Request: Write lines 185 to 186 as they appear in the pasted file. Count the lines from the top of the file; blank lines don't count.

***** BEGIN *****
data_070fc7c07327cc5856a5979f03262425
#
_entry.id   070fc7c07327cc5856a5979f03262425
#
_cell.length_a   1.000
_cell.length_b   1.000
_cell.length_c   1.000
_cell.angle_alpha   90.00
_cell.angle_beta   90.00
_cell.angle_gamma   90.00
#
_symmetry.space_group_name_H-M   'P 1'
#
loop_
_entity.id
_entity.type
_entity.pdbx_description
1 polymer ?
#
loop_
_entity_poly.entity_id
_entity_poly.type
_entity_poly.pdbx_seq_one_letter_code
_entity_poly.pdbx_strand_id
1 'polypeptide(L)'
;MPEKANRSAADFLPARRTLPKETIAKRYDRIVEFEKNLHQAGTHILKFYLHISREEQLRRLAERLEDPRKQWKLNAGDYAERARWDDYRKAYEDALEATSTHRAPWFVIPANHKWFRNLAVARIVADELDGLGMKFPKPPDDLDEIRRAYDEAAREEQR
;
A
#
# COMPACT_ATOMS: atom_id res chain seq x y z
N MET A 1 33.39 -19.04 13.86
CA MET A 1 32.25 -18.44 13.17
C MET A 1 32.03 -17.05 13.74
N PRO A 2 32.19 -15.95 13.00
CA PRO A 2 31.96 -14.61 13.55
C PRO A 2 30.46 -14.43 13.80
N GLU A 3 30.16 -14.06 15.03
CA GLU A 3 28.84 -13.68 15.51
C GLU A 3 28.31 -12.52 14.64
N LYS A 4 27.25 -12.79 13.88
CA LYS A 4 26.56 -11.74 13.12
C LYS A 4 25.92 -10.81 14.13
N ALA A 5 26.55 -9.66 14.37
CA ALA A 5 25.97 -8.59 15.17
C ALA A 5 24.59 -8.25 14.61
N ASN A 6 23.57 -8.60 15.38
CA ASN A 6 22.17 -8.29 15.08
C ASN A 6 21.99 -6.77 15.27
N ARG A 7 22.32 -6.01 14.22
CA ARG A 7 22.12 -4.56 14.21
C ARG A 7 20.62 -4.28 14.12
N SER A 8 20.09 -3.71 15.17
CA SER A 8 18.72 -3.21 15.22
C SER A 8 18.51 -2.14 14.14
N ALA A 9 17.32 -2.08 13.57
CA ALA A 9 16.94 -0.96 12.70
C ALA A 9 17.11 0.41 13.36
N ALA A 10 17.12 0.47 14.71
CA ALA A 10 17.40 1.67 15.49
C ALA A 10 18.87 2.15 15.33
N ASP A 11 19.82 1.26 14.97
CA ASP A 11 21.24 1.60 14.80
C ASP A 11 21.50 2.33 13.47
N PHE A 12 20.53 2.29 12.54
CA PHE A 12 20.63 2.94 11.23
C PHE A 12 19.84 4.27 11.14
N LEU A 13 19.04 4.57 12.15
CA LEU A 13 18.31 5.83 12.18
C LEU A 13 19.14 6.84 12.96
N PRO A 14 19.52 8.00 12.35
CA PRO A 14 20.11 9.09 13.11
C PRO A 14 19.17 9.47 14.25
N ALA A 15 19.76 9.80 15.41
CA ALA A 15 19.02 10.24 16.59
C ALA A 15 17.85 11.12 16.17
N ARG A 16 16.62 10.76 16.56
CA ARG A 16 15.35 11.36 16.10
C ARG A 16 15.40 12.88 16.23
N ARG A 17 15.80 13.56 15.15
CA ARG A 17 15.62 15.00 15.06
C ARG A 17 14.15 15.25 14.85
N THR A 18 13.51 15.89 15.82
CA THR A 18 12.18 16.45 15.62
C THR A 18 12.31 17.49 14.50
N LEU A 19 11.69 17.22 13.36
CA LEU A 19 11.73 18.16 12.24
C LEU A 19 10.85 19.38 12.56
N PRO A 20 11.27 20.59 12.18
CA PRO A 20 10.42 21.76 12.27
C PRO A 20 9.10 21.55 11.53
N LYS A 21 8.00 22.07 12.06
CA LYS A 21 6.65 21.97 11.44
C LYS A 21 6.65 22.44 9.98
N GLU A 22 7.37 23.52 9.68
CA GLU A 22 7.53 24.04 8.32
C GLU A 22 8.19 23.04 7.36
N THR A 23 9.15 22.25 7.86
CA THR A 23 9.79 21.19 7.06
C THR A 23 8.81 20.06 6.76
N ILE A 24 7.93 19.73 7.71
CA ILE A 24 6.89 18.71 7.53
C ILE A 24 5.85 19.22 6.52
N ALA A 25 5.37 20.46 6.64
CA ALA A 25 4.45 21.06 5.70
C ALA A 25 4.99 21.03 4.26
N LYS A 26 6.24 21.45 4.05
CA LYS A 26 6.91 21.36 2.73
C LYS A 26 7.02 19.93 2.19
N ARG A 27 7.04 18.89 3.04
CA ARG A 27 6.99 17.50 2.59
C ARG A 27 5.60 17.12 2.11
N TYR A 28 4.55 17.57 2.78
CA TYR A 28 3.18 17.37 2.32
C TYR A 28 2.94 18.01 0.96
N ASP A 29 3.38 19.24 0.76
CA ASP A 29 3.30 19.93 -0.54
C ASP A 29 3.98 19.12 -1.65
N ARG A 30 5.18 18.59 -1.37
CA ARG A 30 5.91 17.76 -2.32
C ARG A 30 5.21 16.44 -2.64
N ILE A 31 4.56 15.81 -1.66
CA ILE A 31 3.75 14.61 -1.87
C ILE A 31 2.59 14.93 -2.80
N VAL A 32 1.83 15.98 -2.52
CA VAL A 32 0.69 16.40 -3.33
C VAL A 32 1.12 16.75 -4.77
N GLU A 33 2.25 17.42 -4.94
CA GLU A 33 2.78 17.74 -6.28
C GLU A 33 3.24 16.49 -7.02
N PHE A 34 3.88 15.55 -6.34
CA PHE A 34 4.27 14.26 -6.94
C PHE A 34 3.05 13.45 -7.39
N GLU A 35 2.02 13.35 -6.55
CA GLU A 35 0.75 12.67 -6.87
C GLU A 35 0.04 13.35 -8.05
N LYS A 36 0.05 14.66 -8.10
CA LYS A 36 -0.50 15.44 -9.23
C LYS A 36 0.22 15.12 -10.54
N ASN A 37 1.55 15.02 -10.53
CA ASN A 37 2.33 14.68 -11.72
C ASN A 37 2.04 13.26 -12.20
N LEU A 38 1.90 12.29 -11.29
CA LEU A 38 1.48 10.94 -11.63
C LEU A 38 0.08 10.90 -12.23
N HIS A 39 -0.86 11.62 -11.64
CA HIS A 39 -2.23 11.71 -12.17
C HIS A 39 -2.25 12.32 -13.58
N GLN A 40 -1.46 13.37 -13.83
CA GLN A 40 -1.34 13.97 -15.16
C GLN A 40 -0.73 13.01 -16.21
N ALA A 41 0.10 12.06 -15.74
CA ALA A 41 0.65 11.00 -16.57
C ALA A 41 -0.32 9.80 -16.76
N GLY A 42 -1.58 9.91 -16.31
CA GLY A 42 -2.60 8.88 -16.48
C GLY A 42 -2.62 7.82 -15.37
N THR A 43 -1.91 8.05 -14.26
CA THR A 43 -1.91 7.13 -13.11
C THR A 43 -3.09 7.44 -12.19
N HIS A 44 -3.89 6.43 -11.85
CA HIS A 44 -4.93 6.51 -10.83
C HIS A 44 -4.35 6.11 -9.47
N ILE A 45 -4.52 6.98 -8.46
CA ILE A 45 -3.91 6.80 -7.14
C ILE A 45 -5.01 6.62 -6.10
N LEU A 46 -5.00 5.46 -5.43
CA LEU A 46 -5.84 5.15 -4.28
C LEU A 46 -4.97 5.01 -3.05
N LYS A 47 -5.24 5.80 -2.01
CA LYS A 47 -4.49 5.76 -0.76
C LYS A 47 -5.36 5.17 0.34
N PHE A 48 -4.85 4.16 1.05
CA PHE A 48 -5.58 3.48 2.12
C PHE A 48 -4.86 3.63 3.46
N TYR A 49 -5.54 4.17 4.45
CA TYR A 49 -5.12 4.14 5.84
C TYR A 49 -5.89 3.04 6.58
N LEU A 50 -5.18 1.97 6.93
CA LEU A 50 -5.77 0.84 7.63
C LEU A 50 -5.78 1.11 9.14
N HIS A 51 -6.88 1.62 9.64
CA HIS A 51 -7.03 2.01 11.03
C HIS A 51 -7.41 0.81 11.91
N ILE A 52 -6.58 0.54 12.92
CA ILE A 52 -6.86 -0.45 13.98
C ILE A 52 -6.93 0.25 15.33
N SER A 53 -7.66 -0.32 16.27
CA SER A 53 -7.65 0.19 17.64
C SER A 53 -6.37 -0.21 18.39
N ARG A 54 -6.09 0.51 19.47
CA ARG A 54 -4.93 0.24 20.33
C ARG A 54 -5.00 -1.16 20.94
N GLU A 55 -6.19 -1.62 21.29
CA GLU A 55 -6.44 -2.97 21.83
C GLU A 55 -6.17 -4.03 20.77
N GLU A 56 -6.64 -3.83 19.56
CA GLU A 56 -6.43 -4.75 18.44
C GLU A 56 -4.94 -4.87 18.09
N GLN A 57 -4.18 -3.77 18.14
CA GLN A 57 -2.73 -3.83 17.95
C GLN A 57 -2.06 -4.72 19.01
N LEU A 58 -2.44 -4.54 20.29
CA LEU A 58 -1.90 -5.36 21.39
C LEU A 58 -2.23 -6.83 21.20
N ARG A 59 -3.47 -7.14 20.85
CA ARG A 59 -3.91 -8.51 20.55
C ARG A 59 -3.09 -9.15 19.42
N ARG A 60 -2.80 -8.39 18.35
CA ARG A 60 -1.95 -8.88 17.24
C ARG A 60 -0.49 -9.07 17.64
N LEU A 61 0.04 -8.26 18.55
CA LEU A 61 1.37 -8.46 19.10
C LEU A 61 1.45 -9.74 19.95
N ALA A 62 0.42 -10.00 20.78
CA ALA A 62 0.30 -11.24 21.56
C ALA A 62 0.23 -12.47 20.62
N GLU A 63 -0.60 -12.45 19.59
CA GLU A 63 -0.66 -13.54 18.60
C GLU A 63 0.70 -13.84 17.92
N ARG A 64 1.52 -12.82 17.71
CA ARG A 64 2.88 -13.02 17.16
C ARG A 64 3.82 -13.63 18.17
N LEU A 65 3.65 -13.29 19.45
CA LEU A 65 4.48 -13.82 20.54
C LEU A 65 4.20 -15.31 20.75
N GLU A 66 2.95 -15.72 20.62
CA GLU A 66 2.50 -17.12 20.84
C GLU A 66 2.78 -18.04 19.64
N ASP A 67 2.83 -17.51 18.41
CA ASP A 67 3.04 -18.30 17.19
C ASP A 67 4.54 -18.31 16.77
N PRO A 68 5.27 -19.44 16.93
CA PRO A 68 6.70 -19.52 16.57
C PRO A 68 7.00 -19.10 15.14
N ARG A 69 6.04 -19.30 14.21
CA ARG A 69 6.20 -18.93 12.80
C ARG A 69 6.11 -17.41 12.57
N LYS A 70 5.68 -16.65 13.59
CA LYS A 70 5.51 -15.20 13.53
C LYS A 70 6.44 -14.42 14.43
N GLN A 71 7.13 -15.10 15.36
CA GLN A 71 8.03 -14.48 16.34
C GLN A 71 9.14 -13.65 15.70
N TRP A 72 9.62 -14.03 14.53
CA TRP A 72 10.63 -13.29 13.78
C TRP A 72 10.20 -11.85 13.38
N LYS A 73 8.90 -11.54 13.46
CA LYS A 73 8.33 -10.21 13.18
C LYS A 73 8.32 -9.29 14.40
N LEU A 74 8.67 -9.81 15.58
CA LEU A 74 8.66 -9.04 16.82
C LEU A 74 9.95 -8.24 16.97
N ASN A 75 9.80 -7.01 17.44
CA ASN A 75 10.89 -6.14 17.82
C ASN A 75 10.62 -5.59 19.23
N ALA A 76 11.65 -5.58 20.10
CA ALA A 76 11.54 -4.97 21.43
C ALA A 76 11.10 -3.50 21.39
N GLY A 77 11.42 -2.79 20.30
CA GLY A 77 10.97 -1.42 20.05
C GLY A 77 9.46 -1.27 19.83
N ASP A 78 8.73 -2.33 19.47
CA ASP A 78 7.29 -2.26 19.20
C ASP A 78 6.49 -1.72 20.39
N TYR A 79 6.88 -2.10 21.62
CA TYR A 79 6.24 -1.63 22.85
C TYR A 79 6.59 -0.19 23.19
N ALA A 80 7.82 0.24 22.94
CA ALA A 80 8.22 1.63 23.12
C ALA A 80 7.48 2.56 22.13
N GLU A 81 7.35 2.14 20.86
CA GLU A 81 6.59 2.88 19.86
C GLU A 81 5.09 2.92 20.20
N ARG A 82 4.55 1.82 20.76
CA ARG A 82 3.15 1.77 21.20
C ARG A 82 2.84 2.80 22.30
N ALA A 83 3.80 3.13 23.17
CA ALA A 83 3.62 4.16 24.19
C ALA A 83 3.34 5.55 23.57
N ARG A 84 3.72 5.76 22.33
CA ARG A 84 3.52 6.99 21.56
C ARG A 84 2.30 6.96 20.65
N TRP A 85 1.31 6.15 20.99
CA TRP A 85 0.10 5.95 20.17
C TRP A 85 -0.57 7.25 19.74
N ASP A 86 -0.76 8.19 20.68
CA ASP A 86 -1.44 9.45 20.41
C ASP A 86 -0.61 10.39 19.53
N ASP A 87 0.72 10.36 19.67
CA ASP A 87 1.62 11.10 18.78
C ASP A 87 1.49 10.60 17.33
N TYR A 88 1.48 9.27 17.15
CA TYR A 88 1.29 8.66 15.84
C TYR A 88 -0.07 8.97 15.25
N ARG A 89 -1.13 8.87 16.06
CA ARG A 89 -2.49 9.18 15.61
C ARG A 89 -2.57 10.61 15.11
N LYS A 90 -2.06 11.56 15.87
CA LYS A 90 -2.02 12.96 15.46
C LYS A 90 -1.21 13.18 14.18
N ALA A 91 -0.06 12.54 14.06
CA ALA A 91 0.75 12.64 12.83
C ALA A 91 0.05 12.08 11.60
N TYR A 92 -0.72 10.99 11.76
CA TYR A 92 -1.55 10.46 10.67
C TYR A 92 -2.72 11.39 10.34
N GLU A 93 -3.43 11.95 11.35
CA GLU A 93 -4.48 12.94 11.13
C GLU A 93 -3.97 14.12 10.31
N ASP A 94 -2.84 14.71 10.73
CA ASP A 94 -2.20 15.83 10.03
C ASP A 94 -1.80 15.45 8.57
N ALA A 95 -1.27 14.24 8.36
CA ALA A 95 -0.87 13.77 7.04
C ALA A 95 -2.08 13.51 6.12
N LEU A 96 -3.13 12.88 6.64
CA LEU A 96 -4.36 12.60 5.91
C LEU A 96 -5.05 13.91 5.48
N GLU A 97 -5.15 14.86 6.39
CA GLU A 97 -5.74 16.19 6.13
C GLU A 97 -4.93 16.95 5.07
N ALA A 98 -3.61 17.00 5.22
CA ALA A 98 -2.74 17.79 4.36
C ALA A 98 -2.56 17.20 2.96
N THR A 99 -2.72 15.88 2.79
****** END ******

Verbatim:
CA ILE A 52 -6.86 -0.45 13.98
C ILE A 52 -6.93 0.25 15.33